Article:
Japan Day 11
March 4th, 2001
@ Kyoto & Tokyo, Japan
All Photos © 2001 Ting and Randy Vogel

 Ting at Lunch
 Randy's Lunch

The last day of vacation is always the toughest. After sleeping in late, we got up and got ready, then squeezed all of our gear back into our bags before taking them downstairs to drop off at the baggage check. We paid our hotel bill, donned our rain gear, and then walked out to find a place for an early lunch.

The weather was cold, drippy, and dreary, so we settled on a french cafe located above one of the exits to the Akasaka Mitsuke subway station. As you can see in Ting's picture, the walls were covered with cute, hand-drawn cartoons. And the food was as yummy as it looks. Randy had fish, while Ting had beef.

The weather was still ugly when we left the cafe, so we decided to visit the Suntory Museum of Art. They were having a special exhibit of artifacts designated as 'national treasures' and such, but we were not allowed to take photographs, so we cannot show you what we saw. The five-cent description is: lots of calligraphy scrolls, plates, lacquerware, ceramics, wood-carvings, jewelry, textiles, and some beautiful screens depicting the seasons. The museum was just large enough that we were able to exhaust both our free time and our patience for standing around looking at art.

It was still raining when we left the museum, so we hustled back to the Akasaka Prince. After picking up our bags, we hurried back to the subway station for the ride to Tokyo Station, from where we transferred to one of the private rail lines that runs out to Narita Airport. Our uneventful journey to the airport took just over an hour. Ting sat next to a couple of men who were from Hong Kong. They talked about coming to Japan to get shoes. It was an ordinary conversation, but it struck her how much more affluent Hong Kong has become in the last 20 years.  Twenty years ago, it would have been beyond the means of most Hong Kong denizens to afford a trip to Japan. Now, it is simply another hop on a shopping expedition.

As the train approached Narita airport, we  realized that there were different stops for each terminal. Ting consulted the entry stamp on her passport and determined that we needed to get off at Terminal 1. Once off the train, we dreaded the long haul to the check-in counter with the bags until we noticed the luggage carts. Not until we reached the escalators did we realize how extraordinary the luggage carts were. The body of the carts tilted with the ascending escalator while the wheels anchored into place automatically.  In the US, luggage carts are not made to go up escalators, so there always seems to be a line at the elevators to get luggage carts to a different floor.  Such a practical piece of engineering and for all the brain power in the US, we still had not figured it out!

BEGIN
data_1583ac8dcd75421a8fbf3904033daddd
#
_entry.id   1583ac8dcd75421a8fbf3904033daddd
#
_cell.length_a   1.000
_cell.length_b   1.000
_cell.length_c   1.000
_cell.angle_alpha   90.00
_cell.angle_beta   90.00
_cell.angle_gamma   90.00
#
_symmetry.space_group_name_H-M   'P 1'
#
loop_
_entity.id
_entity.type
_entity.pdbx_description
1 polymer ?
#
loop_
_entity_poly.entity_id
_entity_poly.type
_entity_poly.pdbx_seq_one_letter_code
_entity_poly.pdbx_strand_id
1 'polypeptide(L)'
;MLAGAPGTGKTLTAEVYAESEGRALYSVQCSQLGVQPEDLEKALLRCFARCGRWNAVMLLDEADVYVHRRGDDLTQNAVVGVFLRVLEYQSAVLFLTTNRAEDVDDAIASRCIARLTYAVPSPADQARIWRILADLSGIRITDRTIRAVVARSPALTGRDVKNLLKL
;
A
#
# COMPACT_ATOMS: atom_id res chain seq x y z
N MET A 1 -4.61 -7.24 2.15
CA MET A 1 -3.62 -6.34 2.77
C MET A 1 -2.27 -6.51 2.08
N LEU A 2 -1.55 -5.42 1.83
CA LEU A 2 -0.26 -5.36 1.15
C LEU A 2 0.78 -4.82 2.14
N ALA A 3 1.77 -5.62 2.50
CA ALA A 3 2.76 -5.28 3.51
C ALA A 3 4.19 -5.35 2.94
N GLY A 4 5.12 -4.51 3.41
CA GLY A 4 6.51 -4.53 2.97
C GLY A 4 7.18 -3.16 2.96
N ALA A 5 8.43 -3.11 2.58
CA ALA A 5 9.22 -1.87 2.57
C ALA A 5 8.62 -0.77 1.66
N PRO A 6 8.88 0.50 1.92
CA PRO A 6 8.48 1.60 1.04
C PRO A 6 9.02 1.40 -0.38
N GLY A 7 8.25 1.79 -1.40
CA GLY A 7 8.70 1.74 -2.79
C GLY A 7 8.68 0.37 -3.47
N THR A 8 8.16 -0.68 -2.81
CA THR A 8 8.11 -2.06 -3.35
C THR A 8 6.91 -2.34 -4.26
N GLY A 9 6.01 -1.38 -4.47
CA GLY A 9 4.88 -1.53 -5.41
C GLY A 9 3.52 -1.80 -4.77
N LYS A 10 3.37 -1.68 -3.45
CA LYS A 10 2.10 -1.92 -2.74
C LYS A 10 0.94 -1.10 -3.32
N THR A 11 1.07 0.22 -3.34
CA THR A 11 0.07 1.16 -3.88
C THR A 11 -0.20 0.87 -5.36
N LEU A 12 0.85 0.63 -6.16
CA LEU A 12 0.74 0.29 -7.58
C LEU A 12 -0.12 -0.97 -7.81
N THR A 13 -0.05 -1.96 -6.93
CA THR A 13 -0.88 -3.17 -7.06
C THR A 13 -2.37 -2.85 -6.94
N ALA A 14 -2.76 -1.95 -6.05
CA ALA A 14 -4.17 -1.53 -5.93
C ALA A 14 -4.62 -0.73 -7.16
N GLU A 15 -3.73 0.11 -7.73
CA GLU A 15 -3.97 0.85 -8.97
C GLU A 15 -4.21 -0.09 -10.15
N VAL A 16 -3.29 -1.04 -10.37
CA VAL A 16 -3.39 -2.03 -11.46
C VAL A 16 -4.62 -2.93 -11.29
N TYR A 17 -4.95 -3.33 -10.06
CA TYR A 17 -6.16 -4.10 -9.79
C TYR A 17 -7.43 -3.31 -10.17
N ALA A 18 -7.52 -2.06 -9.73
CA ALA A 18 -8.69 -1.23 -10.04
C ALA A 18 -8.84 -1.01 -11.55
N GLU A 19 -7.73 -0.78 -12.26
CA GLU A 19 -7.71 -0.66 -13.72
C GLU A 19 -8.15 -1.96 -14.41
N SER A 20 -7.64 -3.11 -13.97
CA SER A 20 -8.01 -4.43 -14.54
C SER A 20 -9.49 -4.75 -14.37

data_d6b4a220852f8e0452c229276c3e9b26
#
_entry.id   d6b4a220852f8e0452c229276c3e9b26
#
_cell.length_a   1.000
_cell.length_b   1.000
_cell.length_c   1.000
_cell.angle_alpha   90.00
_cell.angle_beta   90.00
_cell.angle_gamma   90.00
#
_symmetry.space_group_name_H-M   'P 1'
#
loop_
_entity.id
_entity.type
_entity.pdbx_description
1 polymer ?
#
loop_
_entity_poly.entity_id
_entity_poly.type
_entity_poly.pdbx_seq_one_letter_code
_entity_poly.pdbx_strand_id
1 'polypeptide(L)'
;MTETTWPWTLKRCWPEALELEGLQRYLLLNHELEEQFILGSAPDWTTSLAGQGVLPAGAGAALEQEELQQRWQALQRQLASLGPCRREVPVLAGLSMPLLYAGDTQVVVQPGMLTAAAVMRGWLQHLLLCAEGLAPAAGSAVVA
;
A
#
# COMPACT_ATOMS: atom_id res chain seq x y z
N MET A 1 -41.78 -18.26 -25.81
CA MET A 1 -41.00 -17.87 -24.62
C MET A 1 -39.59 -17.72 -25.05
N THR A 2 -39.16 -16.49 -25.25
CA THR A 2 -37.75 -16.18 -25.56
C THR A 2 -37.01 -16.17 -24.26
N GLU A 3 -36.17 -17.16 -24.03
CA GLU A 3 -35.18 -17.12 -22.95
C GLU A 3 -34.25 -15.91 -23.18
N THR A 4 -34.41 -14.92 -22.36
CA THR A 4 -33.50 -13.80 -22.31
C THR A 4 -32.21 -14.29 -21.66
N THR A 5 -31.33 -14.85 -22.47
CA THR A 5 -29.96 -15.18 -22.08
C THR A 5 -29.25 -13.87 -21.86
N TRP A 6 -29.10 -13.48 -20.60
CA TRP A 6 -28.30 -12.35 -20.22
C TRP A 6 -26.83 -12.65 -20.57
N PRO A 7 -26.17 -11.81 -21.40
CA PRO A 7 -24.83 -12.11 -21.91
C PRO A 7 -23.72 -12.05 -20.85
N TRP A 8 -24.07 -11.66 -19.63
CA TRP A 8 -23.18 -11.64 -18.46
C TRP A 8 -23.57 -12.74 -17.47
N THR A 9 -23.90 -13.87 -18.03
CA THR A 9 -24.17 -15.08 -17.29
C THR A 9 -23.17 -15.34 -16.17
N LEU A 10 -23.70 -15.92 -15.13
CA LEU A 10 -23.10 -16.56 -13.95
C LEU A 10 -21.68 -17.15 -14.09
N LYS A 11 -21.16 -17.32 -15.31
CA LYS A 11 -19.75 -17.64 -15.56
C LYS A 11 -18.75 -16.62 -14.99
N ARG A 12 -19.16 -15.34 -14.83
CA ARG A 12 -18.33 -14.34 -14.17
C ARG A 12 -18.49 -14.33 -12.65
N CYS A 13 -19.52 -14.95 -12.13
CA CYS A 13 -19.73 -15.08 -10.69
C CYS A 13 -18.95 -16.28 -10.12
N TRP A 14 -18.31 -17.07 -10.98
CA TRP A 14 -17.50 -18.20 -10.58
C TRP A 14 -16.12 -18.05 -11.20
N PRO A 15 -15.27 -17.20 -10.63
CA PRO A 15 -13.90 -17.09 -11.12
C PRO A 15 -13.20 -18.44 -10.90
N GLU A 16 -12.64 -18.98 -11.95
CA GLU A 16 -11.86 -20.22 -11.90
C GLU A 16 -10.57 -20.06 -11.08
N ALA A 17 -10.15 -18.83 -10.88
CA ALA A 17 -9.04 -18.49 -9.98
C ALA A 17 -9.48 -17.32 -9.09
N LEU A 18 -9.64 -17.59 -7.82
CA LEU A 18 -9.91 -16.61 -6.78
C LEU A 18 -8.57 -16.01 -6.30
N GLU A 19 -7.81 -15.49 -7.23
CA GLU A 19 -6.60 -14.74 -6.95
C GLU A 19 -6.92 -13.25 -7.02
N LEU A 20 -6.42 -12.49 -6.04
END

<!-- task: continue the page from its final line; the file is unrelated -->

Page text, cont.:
We had additional time to kill before boarding, so we amused ourselves by strolling around the airport, taking pictures and checking out the sights. Looking at all the wares for sale in the various shops was much more fun in Japan than in the typical domestic airport in the US, probably because there was so much that was unfamiliar. After stocking up on extra food and drinks for the flight back, Randy went and changed our spare cash from yens back into dollars.

After passing through outbound customs/passport control, we walked down to our exit gate for more waiting. As we entered the lounge for our flight, Philip Glass walked past us in a big hurry, but he didn't stop when Randy said, "Hey there Philip!" Must have been on a run to the bathroom or something.

Soon it was time for us to board our plane, so we handed over the boarding passes and walked down the jetway. Thankfully, the 747 was only moderately full. 

Ting watched all the movies and read her book, hopping over Randy every 15 minutes or so to do a lap around the plane to stretch her legs and check out what the other passengers were up to. Of course, she wandered back for the meals, which are all-important events on an 11-hour plane ride. Randy stayed put listening to music and reading magazines. Sunrise from the sky is an altogether different experience than from the ground. Without mountain ranges in sight, the sun rises over the edge of the planet in sheer primordial splendor.

Our flight landed at 7 in the morning, and as our luggage had priority handling tags, we were able to pick it up and breeze through customs in no time flat. Out in the terminal, there was a display of hats from Beach Blanket Babylon; of course we had to take a picture of the beautifully crafted S.F. skyline hat!

It was cold and drippy outside, just like Tokyo. We waited sleepily inside a leaky bus shelter for our airport shuttle to arrive to drive us back home. Much to our surprise, traffic going into the city and eastbound over the bay bridge was really light, and we were home hardly more than an hour after landing. Another vacation comes to a safe conclusion!

 Randy at Lunch
 Suntory Museum Ticket
 Randy Snoozing in the Museum
 Ting in front of the Museum Sign
 Museum Sign
 Narita Airport Terminal 1
 Randy with Luggage Cart
 Randy Feels the Weight!  NOT!
 Check-in counters at Narita International Airport
 Near Capture of "Big Shoes"
Big Boy, Japan
 Health Food Rack
 Stained Glass Mural
 Loading up our Plane
 Airport through Plane Window
 Randy Snacking on a Riceball
 Mmmmn Beer!
 Randy with Wine
 the Dawn's Early Light Show
 San Francisco International